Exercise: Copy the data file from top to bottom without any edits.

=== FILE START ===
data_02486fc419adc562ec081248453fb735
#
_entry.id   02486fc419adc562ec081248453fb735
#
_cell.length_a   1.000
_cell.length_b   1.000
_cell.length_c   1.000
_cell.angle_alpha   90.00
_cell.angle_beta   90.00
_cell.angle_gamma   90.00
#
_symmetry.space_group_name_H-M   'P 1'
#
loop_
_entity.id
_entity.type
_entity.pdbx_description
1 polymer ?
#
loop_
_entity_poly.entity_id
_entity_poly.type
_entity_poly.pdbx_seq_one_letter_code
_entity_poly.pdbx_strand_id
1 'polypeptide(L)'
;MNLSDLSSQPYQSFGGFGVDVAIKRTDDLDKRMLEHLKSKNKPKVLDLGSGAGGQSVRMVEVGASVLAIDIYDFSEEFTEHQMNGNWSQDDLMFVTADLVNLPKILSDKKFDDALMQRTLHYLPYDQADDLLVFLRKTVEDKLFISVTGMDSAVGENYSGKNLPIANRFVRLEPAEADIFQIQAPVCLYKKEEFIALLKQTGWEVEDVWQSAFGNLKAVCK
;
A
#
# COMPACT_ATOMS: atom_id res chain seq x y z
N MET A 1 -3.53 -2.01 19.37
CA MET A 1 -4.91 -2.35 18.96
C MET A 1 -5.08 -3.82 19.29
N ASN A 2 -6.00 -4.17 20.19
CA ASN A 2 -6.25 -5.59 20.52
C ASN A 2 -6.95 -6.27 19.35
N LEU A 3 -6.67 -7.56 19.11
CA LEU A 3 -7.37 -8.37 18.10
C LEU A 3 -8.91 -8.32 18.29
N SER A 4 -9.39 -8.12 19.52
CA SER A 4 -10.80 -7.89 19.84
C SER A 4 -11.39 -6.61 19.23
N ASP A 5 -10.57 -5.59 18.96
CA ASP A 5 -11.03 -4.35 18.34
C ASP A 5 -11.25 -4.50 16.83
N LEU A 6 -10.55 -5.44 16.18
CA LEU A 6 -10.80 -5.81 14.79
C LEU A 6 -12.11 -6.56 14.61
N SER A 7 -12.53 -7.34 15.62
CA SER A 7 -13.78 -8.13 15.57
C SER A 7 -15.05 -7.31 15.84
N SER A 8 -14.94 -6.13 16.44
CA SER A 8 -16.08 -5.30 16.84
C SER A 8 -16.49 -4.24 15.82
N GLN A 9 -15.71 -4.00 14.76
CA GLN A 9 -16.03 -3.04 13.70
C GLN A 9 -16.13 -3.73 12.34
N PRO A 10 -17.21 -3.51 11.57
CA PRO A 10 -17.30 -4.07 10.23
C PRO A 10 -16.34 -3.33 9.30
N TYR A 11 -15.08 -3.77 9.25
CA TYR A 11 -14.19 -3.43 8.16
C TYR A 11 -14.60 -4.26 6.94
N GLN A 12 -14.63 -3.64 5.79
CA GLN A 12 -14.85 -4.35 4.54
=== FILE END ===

data_02486fc419adc562ec081248453fb735
#
_entry.id   02486fc419adc562ec081248453fb735
#
_cell.length_a   1.000
_cell.length_b   1.000
_cell.length_c   1.000
_cell.angle_alpha   90.00
_cell.angle_beta   90.00
_cell.angle_gamma   90.00
#
_symmetry.space_group_name_H-M   'P 1'
#
loop_
_entity.id
_entity.type
_entity.pdbx_description
1 polymer ?
#
loop_
_entity_poly.entity_id
_entity_poly.type
_entity_poly.pdbx_seq_one_letter_code
_entity_poly.pdbx_strand_id
1 'polypeptide(L)'
;MNLSDLSSQPYQSFGGFGVDVAIKRTDDLDKRMLEHLKSKNKPKVLDLGSGAGGQSVRMVEVGASVLAIDIYDFSEEFTEHQMNGNWSQDDLMFVTADLVNLPKILSDKKFDDALMQRTLHYLPYDQADDLLVFLRKTVEDKLFISVTGMDSAVGENYSGKNLPIANRFVRLEPAEADIFQIQAPVCLYKKEEFIALLKQTGWEVEDVWQSAFGNLKAVCK
;
A
#
# COMPACT_ATOMS: atom_id res chain seq x y z
N MET A 1 -3.53 -2.01 19.37
CA MET A 1 -4.91 -2.35 18.96
C MET A 1 -5.08 -3.82 19.29
N ASN A 2 -6.00 -4.17 20.19
CA ASN A 2 -6.25 -5.59 20.52
C ASN A 2 -6.95 -6.27 19.35
N LEU A 3 -6.67 -7.56 19.11
CA LEU A 3 -7.37 -8.37 18.10
C LEU A 3 -8.91 -8.32 18.29
N SER A 4 -9.39 -8.12 19.52
CA SER A 4 -10.80 -7.89 19.84
C SER A 4 -11.39 -6.61 19.23
N ASP A 5 -10.57 -5.59 18.96
CA ASP A 5 -11.03 -4.35 18.34
C ASP A 5 -11.25 -4.50 16.83
N LEU A 6 -10.55 -5.44 16.18
CA LEU A 6 -10.80 -5.81 14.79
C LEU A 6 -12.11 -6.56 14.61
N SER A 7 -12.53 -7.34 15.62
CA SER A 7 -13.78 -8.13 15.57
C SER A 7 -15.05 -7.31 15.84
N SER A 8 -14.94 -6.13 16.44
CA SER A 8 -16.08 -5.30 16.84
C SER A 8 -16.49 -4.24 15.82
N GLN A 9 -15.71 -4.00 14.76
CA GLN A 9 -16.03 -3.04 13.70
C GLN A 9 -16.13 -3.73 12.34
N PRO A 10 -17.21 -3.51 11.57
CA PRO A 10 -17.30 -4.07 10.23
C PRO A 10 -16.34 -3.33 9.30
N TYR A 11 -15.08 -3.77 9.25
CA TYR A 11 -14.19 -3.43 8.16
C TYR A 11 -14.60 -4.26 6.94
N GLN A 12 -14.63 -3.64 5.79
CA GLN A 12 -14.85 -4.35 4.54